Columns

Not just a voice: endorsements and accountability in India

By Nishad Nadkarni and Vivek Ayyagari

To date, no liability has been attributed to brand ambassadors where the brands they endorse have failed to live up to expectations. However, that could be set to change

Celebrity endorsements have become an effective and widely used feature of modern advertising and marketing strategies. Sports personalities and actors hold a special place in the minds of the public and their recommendations play an important role in generating acceptance and demand for products and services. While brand ambassadors are paid large sums of money to lend credibility to brands, currently they bear no responsibility if the products or services at issue fail to live up to the expectations generated by their endorsements or even to comply with minimum regulatory requirements.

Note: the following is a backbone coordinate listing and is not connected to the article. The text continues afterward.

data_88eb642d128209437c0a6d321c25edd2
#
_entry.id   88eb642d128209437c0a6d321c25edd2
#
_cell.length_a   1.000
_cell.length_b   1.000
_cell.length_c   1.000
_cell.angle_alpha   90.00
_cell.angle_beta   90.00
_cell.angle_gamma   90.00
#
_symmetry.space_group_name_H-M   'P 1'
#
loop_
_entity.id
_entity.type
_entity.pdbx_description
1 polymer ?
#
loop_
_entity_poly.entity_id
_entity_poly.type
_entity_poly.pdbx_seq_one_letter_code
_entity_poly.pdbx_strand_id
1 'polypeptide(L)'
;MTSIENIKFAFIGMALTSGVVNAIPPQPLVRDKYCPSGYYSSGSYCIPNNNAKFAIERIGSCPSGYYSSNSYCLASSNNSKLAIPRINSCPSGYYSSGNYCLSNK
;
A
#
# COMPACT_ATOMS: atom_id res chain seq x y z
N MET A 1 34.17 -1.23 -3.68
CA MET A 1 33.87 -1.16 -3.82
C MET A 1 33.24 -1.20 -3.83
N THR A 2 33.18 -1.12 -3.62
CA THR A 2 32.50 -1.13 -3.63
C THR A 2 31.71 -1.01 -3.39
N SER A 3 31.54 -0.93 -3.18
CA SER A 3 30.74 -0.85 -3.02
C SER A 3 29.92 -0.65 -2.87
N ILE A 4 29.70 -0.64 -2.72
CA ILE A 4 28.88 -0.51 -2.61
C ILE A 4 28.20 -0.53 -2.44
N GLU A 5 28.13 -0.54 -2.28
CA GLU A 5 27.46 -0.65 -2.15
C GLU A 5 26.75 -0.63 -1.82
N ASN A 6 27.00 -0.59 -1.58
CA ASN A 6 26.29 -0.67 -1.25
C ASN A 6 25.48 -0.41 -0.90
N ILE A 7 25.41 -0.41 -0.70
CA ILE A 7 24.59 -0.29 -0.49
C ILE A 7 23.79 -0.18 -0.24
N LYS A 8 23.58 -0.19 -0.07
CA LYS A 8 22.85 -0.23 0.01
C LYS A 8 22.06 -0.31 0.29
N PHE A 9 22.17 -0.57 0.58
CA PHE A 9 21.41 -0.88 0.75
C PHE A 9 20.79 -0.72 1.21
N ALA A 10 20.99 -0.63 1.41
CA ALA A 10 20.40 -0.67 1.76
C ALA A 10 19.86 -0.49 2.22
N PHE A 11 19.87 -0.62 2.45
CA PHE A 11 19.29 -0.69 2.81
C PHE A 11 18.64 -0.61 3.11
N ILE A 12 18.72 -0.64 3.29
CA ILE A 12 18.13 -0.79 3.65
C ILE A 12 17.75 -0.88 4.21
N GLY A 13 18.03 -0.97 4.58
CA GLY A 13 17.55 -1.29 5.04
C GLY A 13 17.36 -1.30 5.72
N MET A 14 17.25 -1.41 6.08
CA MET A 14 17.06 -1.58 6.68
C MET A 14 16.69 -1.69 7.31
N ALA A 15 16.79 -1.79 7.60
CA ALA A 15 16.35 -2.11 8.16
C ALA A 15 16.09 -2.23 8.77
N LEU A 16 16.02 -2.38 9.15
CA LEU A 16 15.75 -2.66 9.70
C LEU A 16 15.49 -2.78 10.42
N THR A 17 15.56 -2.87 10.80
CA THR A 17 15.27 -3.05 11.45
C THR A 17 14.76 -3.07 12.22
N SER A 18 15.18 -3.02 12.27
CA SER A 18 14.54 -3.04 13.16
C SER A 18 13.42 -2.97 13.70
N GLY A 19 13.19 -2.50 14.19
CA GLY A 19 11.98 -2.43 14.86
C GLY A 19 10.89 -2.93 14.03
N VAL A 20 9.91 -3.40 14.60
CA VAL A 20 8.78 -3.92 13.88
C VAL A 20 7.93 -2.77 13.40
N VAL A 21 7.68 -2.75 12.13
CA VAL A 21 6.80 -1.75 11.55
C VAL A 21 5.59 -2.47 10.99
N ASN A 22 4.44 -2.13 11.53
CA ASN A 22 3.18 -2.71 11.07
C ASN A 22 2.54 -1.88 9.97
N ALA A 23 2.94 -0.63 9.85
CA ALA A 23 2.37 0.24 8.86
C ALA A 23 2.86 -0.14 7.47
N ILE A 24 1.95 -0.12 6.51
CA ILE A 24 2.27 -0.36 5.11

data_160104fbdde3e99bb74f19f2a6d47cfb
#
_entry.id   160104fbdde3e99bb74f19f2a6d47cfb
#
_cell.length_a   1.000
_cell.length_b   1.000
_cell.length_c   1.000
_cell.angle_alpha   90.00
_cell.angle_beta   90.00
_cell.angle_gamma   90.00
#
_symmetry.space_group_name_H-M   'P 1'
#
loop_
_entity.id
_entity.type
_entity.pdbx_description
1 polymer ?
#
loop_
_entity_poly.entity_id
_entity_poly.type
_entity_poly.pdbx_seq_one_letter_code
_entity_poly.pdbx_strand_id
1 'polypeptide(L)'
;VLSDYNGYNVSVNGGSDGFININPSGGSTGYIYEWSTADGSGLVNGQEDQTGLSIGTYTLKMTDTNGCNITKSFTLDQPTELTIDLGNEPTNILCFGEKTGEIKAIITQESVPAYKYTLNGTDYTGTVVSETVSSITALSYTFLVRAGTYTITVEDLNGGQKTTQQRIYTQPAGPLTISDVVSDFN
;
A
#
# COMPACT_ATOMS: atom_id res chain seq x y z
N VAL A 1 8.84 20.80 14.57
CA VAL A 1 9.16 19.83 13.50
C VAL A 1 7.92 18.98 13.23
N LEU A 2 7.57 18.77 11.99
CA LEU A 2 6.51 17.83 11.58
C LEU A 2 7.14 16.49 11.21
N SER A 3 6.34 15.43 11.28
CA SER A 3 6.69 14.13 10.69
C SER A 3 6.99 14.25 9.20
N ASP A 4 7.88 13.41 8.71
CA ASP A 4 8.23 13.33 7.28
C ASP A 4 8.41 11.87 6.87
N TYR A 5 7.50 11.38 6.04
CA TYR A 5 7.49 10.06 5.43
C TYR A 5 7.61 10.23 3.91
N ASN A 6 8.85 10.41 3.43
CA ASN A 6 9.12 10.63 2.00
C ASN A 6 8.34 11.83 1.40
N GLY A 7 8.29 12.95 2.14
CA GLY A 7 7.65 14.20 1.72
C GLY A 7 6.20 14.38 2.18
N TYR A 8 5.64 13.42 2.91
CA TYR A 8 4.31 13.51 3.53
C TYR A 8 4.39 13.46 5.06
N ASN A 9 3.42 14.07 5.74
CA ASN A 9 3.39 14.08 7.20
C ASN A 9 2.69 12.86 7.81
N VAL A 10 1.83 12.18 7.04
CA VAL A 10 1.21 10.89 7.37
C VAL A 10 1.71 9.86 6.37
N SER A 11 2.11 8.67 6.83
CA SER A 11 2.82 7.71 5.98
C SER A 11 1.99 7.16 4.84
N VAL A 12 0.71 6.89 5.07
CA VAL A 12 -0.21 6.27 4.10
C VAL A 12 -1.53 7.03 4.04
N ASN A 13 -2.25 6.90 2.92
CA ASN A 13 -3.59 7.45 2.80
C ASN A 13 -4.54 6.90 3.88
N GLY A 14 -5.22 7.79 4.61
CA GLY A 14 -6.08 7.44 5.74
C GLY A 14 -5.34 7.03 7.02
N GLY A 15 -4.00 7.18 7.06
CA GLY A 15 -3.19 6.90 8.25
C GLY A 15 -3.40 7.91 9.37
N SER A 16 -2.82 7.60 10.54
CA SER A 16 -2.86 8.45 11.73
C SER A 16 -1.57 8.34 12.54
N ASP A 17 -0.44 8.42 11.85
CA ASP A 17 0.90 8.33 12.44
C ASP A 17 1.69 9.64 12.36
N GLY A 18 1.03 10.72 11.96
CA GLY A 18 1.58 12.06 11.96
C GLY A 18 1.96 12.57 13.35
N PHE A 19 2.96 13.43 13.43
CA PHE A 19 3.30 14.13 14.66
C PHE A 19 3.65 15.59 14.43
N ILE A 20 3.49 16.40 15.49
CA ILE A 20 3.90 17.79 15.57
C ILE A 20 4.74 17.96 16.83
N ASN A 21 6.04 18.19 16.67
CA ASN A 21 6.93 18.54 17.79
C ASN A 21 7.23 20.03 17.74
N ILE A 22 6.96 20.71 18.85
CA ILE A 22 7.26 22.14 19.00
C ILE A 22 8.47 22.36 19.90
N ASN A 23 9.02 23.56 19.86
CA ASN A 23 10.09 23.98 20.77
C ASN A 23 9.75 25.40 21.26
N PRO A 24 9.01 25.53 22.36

This part of the website has now moved to the subscriber area. To read more, please pick an option below.

Register to access two articles per month

Subscribe for unlimited access to articles, in-depth analysis and research from the World Trademark Review experts

Already registered? Log in

What our customers are saying

World Trademark Review is one of my favourite conference organisers. The topics and themes are always relevant, on point and designed to give me practical information about real-time industry issues. I look forward to all of the World Trademark Review events and highly recommend them to my industry colleagues.

Jennifer Chung
Assistant general counsel
Time Inc

Benefits

Subscribe to World Trademark Review to receive access to the full range of trademark intelligence, insight, and case law, as well as our guides, rankings and daily market insight delivered to your inbox.

Why subscribe?

Close

Register for more free content

  • Read more World Trademark Review blogs and articles
  • Receive the editor's weekly review by email
Register now  
Issue 71